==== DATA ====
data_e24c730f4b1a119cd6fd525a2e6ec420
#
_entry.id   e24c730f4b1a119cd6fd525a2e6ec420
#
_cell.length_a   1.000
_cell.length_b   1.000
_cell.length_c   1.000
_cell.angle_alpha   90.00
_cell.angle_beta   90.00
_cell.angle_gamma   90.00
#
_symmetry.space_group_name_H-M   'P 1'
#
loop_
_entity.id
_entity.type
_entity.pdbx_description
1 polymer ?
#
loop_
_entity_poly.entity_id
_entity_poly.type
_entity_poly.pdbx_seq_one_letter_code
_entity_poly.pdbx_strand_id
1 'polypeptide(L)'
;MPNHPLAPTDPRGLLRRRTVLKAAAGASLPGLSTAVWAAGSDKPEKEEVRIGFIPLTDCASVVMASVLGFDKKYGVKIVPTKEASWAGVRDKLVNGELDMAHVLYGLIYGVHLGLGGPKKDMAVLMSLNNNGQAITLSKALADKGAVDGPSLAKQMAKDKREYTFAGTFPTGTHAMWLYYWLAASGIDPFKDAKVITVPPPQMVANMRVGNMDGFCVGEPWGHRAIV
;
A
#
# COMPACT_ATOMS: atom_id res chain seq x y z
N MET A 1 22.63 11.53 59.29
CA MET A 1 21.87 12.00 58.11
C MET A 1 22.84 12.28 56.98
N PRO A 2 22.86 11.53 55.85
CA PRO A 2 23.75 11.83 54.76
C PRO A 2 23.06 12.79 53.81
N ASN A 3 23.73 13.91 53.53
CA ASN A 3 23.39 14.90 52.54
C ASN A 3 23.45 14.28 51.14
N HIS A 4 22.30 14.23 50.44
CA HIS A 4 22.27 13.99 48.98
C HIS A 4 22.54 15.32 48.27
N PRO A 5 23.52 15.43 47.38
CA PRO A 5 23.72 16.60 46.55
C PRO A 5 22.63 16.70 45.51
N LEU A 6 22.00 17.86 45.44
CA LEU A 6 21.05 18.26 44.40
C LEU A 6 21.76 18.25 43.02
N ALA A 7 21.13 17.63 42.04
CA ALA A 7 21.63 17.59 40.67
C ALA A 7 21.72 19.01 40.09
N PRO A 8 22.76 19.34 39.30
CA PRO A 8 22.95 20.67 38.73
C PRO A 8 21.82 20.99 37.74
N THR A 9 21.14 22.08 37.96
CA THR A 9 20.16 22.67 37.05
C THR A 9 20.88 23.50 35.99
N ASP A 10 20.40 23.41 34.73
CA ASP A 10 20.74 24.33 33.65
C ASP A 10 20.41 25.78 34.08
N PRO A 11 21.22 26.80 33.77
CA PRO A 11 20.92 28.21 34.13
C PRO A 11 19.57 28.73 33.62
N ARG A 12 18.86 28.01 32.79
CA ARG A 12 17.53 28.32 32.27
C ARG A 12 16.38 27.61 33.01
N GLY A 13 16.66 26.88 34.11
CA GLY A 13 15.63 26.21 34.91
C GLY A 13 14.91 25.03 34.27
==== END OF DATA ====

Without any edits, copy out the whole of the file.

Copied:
data_e24c730f4b1a119cd6fd525a2e6ec420
#
_entry.id   e24c730f4b1a119cd6fd525a2e6ec420
#
_cell.length_a   1.000
_cell.length_b   1.000
_cell.length_c   1.000
_cell.angle_alpha   90.00
_cell.angle_beta   90.00
_cell.angle_gamma   90.00
#
_symmetry.space_group_name_H-M   'P 1'
#
loop_
_entity.id
_entity.type
_entity.pdbx_description
1 polymer ?
#
loop_
_entity_poly.entity_id
_entity_poly.type
_entity_poly.pdbx_seq_one_letter_code
_entity_poly.pdbx_strand_id
1 'polypeptide(L)'
;MPNHPLAPTDPRGLLRRRTVLKAAAGASLPGLSTAVWAAGSDKPEKEEVRIGFIPLTDCASVVMASVLGFDKKYGVKIVPTKEASWAGVRDKLVNGELDMAHVLYGLIYGVHLGLGGPKKDMAVLMSLNNNGQAITLSKALADKGAVDGPSLAKQMAKDKREYTFAGTFPTGTHAMWLYYWLAASGIDPFKDAKVITVPPPQMVANMRVGNMDGFCVGEPWGHRAIV
;
A
#
# COMPACT_ATOMS: atom_id res chain seq x y z
N MET A 1 22.63 11.53 59.29
CA MET A 1 21.87 12.00 58.11
C MET A 1 22.84 12.28 56.98
N PRO A 2 22.86 11.53 55.85
CA PRO A 2 23.75 11.83 54.76
C PRO A 2 23.06 12.79 53.81
N ASN A 3 23.73 13.91 53.53
CA ASN A 3 23.39 14.90 52.54
C ASN A 3 23.45 14.28 51.14
N HIS A 4 22.30 14.23 50.44
CA HIS A 4 22.27 13.99 48.98
C HIS A 4 22.54 15.32 48.27
N PRO A 5 23.52 15.43 47.38
CA PRO A 5 23.72 16.60 46.55
C PRO A 5 22.63 16.70 45.51
N LEU A 6 22.00 17.86 45.44
CA LEU A 6 21.05 18.26 44.40
C LEU A 6 21.76 18.25 43.02
N ALA A 7 21.13 17.63 42.04
CA ALA A 7 21.63 17.59 40.67
C ALA A 7 21.72 19.01 40.09
N PRO A 8 22.76 19.34 39.30
CA PRO A 8 22.95 20.67 38.73
C PRO A 8 21.82 20.99 37.74
N THR A 9 21.14 22.08 37.96
CA THR A 9 20.16 22.67 37.05
C THR A 9 20.88 23.50 35.99
N ASP A 10 20.40 23.41 34.73
CA ASP A 10 20.74 24.33 33.65
C ASP A 10 20.41 25.78 34.08
N PRO A 11 21.22 26.80 33.77
CA PRO A 11 20.92 28.21 34.13
C PRO A 11 19.57 28.73 33.62
N ARG A 12 18.86 28.01 32.79
CA ARG A 12 17.53 28.32 32.27
C ARG A 12 16.38 27.61 33.01
N GLY A 13 16.66 26.88 34.11
CA GLY A 13 15.63 26.21 34.91
C GLY A 13 14.91 25.03 34.27